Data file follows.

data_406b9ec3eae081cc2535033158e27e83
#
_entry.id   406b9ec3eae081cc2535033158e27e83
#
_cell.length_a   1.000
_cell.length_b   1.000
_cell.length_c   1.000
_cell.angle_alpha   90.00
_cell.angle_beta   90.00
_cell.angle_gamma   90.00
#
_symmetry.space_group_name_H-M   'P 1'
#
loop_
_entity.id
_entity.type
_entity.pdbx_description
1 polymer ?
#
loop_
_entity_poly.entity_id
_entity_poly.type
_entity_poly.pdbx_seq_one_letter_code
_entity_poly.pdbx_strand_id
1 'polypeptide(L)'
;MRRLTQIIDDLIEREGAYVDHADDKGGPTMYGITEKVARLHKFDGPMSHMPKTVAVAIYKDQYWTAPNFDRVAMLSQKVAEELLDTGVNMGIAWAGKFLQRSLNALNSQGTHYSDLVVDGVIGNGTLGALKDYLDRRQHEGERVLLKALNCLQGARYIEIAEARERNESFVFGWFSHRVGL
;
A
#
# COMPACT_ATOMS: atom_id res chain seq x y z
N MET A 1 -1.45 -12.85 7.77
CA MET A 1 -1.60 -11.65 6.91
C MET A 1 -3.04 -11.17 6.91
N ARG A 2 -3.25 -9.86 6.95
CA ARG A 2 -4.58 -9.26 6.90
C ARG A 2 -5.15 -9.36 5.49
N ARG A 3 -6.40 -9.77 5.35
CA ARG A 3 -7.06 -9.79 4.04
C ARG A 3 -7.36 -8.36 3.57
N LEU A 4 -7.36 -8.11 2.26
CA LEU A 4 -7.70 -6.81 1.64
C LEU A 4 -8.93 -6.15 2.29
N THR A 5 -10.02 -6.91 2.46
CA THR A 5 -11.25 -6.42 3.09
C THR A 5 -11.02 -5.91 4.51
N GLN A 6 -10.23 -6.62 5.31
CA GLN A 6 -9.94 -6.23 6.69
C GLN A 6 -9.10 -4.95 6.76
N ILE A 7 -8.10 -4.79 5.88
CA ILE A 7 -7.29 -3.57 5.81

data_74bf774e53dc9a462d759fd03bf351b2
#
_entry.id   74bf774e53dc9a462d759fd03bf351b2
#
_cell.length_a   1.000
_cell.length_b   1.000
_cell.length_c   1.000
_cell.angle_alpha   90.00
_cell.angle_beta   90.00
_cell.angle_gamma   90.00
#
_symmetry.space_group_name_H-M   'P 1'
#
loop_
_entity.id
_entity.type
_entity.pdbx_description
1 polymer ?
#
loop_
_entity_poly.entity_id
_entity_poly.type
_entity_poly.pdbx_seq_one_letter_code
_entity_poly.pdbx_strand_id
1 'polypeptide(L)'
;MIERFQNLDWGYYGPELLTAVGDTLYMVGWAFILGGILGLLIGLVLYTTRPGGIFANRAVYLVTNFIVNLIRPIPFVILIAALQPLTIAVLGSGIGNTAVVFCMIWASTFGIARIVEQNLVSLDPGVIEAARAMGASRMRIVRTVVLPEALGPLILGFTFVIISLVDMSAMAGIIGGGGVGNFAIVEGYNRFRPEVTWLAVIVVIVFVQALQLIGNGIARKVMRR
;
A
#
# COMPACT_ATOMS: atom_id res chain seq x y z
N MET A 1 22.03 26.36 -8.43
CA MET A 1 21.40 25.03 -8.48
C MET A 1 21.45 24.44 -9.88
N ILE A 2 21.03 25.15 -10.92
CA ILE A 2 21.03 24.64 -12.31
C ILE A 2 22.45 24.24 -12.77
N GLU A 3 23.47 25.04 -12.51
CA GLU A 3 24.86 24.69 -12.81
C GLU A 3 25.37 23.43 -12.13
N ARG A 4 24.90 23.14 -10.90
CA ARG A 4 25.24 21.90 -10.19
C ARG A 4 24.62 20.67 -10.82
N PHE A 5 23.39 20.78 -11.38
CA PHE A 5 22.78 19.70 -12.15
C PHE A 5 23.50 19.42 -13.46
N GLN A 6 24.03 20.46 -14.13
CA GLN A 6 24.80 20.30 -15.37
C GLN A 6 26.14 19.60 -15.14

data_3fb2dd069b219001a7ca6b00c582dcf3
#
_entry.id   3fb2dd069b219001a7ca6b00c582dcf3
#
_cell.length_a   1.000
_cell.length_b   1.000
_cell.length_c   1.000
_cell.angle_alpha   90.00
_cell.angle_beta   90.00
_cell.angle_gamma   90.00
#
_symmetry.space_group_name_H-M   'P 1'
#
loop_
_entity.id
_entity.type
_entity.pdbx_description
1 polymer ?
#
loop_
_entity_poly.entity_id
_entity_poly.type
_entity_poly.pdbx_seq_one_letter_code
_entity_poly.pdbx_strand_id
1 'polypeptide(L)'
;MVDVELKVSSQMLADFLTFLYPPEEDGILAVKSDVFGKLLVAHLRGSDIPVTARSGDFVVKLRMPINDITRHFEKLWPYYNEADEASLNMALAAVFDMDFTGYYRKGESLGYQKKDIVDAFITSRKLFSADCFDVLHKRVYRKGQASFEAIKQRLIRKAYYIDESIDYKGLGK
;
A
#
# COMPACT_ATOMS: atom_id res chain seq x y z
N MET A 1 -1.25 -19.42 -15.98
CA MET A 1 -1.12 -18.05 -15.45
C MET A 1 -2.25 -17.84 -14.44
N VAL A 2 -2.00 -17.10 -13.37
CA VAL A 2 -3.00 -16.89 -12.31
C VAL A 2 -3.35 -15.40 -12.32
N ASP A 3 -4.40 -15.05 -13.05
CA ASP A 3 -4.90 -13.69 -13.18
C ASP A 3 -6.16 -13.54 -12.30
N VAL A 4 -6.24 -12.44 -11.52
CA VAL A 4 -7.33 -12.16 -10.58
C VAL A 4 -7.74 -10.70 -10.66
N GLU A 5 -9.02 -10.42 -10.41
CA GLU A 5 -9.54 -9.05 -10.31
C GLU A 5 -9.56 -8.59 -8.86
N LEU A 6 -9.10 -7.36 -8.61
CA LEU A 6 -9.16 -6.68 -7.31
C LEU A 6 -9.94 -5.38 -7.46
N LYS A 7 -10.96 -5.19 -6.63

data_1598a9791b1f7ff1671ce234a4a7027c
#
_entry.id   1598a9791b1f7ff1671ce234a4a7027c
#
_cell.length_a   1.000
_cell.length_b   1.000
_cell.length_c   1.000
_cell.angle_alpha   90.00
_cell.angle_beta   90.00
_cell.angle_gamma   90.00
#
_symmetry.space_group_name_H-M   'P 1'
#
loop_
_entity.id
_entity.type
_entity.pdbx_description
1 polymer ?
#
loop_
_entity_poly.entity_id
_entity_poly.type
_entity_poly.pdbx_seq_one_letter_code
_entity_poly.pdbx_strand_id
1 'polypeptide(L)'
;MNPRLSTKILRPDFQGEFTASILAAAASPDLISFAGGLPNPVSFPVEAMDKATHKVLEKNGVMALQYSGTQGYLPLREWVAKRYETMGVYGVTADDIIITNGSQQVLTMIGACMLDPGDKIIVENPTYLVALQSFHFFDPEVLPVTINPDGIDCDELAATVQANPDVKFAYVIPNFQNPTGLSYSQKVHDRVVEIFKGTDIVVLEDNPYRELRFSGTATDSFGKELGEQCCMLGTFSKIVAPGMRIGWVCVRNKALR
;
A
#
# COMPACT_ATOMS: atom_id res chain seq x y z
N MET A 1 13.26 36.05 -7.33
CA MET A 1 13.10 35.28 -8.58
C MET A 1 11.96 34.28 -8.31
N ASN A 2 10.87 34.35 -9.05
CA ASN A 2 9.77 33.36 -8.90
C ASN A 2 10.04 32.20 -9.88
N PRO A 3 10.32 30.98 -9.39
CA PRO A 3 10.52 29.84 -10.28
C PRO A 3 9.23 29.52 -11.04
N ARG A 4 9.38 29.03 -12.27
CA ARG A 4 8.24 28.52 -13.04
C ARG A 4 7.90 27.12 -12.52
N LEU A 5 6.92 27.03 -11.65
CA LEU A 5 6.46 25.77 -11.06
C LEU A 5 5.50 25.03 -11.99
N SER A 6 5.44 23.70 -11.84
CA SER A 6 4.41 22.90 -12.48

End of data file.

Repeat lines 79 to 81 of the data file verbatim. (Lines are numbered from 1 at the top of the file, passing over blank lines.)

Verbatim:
#
# COMPACT_ATOMS: atom_id res chain seq x y z
N MET A 1 22.03 26.36 -8.43